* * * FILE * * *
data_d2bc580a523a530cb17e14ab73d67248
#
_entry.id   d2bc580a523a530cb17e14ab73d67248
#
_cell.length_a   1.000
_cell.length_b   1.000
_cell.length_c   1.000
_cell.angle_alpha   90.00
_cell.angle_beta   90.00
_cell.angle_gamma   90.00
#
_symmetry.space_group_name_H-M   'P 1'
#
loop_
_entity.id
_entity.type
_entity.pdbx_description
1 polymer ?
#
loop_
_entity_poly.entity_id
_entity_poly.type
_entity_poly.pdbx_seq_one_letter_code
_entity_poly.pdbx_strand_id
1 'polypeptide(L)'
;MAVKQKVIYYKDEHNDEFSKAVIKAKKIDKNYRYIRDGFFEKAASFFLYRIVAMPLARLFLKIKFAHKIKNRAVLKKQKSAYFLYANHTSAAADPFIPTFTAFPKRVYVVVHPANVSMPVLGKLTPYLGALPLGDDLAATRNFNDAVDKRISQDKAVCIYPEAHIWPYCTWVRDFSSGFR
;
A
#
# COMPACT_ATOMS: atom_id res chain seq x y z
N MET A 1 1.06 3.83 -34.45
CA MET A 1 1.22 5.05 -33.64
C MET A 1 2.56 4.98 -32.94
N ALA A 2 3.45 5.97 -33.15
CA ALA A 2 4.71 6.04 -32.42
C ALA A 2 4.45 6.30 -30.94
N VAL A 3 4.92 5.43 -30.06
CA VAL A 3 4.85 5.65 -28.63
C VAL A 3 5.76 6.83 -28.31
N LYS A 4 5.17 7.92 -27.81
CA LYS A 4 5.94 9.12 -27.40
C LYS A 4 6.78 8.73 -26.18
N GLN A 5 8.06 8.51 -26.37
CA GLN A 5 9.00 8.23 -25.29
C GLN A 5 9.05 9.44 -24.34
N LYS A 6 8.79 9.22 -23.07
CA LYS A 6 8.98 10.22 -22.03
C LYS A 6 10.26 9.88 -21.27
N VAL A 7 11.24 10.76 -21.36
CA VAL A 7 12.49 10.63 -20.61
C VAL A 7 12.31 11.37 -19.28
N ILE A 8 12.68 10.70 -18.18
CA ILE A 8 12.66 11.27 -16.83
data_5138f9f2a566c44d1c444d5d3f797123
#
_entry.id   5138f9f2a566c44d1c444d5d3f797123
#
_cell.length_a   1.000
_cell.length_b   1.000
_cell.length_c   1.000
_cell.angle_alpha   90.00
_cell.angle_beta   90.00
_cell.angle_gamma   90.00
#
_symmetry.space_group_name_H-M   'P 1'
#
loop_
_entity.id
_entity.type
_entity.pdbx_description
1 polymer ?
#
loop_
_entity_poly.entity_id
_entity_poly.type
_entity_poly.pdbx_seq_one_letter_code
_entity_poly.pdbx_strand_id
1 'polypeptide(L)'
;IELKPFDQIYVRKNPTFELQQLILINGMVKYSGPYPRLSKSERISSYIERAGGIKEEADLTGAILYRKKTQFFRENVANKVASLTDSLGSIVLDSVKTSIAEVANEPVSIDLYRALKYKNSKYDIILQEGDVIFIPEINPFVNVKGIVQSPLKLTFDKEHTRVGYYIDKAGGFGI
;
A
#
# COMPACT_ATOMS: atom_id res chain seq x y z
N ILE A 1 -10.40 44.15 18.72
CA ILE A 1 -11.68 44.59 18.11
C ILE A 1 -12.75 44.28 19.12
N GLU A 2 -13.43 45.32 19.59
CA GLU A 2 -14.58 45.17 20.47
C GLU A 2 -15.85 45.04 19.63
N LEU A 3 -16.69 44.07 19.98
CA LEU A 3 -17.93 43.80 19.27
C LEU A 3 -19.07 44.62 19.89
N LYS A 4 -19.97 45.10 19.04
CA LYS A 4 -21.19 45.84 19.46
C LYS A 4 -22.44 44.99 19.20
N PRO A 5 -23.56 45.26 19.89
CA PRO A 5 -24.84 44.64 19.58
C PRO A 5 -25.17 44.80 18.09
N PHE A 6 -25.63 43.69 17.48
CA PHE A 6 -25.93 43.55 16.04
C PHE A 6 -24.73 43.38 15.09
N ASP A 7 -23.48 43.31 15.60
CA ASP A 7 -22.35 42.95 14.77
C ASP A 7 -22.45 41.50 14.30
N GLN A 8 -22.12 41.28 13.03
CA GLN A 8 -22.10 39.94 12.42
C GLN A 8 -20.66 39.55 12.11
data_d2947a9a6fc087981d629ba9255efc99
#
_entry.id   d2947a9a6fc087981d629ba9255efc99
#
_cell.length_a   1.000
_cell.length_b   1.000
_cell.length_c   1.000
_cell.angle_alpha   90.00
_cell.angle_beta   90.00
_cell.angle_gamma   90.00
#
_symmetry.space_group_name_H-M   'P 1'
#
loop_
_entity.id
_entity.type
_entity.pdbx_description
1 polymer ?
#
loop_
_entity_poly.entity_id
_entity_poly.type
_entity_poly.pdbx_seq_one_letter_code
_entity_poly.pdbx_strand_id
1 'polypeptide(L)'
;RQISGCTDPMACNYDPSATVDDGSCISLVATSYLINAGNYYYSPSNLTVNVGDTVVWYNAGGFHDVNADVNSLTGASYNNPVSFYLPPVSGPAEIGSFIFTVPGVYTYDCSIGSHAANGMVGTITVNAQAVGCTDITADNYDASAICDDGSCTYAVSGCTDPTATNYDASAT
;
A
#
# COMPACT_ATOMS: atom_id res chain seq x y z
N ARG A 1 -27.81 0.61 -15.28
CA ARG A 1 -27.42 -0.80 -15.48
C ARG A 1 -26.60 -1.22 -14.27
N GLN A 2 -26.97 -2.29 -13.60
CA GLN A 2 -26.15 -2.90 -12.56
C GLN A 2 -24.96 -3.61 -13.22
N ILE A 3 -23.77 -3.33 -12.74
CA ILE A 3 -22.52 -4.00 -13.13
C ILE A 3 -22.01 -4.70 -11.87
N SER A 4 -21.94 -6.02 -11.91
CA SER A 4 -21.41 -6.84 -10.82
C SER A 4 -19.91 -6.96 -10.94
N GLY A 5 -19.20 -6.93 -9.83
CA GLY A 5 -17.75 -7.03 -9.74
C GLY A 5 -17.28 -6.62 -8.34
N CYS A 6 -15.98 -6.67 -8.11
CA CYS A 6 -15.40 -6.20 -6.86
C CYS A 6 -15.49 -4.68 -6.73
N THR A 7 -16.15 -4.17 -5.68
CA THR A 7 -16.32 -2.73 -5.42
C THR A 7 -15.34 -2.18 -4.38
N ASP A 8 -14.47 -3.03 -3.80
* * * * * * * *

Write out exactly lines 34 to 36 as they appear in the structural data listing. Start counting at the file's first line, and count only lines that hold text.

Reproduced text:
N ALA A 2 3.45 5.97 -33.15
CA ALA A 2 4.71 6.04 -32.42
C ALA A 2 4.45 6.30 -30.94